In the Chronicle, Texas professor Robert Solomon defends existentialism from its critics and those who misunderstand its premise:
Only a few weeks ago I heard a radio commentator declare that the “nothing really matters” lyric from Queen’s “Bohemian Rhapsody” was truly “existential.” And I still hear pundits and some of my university colleagues decry existentialism as the source of our nihilistic gloom, the reason why our students don’t vote and why they experiment with dangerous drugs. I listen to such comments with a mix of amusement and horror because I like existentialism and I think that existentialism, not pessimism, is what America needs right now.
And make of yourself an example for a larger point about the cultural and political situation in your country.
Last week, Nobel Prize winner Nadine Gordimer was robbed in her house in Johannesburg. She was unharmed, although it seems she was roughed up a bit after refusing to give the robbers her wedding ring.
A week later, Gordimer was keen to view the incident from the other side. The robbers, she said, are products of a society grappling with the legacy of South Africa’s past. “I know that South Africa has a terrible problem with crime, with violent crime. But I don’t think the answer is more police. I think we must look at the reasons behind the crime. There are young people in poverty without opportunities. They need education, training and employment. That is the way to reduce crime,” she said.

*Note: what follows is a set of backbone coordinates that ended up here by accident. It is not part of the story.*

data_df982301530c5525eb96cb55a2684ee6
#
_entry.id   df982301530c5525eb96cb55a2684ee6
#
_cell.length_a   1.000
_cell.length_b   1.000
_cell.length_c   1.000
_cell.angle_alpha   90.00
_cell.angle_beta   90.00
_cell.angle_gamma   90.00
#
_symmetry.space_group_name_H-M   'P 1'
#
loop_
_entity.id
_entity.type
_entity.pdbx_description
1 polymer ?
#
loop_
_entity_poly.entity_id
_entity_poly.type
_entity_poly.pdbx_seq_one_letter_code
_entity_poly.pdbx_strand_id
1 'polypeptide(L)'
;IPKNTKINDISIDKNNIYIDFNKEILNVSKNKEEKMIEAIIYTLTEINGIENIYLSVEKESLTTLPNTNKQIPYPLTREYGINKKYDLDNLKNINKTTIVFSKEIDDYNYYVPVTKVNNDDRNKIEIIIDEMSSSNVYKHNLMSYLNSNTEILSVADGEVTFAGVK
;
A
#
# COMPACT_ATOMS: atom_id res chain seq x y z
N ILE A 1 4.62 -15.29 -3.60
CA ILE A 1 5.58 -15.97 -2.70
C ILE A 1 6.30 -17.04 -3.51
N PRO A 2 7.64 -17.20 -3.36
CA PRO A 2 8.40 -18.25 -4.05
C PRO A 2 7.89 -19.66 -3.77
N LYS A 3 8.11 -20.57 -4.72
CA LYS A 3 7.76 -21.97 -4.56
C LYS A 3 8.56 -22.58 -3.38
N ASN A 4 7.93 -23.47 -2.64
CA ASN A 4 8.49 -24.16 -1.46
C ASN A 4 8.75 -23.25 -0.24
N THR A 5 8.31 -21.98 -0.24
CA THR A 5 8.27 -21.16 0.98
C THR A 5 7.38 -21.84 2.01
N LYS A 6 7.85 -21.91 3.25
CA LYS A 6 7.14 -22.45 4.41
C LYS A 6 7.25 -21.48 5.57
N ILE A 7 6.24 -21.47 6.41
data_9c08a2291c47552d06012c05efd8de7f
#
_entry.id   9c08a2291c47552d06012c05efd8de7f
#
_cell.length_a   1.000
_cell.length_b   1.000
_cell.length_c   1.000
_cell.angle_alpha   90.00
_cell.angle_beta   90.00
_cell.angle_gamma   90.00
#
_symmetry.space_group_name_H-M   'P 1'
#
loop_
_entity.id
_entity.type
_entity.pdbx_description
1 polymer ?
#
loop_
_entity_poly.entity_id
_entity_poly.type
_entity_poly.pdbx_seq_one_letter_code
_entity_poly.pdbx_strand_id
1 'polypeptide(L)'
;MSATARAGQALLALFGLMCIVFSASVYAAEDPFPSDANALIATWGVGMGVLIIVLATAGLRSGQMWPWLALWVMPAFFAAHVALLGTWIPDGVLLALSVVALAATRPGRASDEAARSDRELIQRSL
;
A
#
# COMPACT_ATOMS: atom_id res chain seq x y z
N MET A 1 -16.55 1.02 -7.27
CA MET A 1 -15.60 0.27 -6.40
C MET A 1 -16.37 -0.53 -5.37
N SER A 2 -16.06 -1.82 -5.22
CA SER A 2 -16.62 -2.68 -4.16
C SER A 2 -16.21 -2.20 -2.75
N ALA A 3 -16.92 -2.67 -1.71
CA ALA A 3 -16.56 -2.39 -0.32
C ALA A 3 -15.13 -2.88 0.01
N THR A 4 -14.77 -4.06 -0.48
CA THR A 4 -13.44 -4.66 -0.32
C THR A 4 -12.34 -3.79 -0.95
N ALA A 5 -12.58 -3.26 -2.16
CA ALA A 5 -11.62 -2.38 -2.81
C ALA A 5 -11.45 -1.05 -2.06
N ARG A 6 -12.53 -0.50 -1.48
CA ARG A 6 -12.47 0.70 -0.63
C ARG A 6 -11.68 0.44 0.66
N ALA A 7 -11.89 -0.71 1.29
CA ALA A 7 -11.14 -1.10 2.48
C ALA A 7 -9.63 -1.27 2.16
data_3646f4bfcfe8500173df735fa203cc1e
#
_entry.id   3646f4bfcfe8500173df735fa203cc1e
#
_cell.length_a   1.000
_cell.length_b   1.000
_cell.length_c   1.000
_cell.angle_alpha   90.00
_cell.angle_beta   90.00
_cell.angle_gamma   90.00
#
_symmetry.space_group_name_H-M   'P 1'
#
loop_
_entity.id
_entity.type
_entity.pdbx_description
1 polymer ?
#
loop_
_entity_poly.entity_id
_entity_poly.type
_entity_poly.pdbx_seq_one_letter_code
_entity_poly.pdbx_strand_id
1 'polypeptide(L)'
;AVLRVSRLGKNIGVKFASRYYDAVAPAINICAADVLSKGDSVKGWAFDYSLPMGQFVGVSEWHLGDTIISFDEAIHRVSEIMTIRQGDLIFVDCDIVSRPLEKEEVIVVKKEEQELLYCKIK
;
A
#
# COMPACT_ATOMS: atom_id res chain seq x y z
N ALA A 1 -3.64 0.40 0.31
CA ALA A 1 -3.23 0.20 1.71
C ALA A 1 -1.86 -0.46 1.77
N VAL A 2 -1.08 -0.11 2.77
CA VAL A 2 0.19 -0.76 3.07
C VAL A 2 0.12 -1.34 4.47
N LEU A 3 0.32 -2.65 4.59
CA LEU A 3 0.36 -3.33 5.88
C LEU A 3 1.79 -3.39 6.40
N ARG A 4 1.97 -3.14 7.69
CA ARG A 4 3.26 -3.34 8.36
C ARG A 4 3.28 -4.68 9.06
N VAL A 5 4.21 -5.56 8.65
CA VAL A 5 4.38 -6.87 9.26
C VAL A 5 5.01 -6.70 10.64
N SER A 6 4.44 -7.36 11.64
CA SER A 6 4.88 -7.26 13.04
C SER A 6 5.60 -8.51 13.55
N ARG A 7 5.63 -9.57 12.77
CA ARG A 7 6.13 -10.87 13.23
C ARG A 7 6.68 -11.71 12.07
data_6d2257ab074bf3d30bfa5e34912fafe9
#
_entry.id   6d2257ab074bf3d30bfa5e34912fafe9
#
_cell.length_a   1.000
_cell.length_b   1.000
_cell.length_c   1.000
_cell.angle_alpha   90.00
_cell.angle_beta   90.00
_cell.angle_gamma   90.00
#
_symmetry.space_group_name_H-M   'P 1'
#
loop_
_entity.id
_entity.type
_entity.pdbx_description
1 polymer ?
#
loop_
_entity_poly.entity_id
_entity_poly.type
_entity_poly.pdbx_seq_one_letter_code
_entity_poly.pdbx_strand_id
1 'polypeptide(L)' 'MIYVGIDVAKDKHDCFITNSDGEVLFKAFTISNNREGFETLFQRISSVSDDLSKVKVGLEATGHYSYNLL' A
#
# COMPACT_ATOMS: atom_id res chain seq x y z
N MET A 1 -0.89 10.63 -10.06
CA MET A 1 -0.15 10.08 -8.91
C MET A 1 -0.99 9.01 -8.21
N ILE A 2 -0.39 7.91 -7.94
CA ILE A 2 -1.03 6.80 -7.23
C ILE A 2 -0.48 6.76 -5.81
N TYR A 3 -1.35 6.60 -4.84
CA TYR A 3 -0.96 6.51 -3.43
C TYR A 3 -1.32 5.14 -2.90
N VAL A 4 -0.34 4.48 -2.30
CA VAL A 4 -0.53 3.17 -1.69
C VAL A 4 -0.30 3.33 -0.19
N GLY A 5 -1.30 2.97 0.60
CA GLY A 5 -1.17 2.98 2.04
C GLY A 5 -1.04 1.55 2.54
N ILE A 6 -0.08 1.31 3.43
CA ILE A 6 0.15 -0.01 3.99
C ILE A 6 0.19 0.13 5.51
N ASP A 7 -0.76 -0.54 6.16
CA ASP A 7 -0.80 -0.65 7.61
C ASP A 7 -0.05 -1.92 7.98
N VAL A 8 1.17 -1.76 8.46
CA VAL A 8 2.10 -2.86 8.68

A similar, though more violent, South African burglary is described in the novel Disgrace — written by countryman (and fellow Nobel Laureate and Booker Prize winner) J. M. Coetzee — which was just named the “best novel of the past 25 years” by the Guardian.
Today’s New York Times has a glorious review of the “Masters of American Comics” exhibition now open in Manhattan and Newark. Since I most likely won’t make it to the exhibit, I’ll have to settle for the Slide Show which accompanies the article. Sigh…
Above: two of the better panels (described in the Times as “Superman Suicide”) from the best graphic novel ever, Chris Ware’s Jimmy Corrigan: the Smartest Kid on Earth. Please (I beg of you) click to enlarge. And then read the book — it will blow your mind, I promise.
Following in the footsteps of the New York Times, the Guardian held their own “What’s the best novel in the past 25 years?” contest, featuring works published in England, Ireland, and any of the colonies. The winner was J. M Coetzee’s Disgrace, a work I just finished reading myself (it was superb).
Lists of this sort are easy to criticize, but I always find them interesting and beneficial, especially as a younger reader who wasn’t off age when most of these books were published. I’ve heard enough mention of Amis’s Money and McEwan’s Attonement to put them on my own list of books needing to be read, and a list like this helps guide my choices in the future.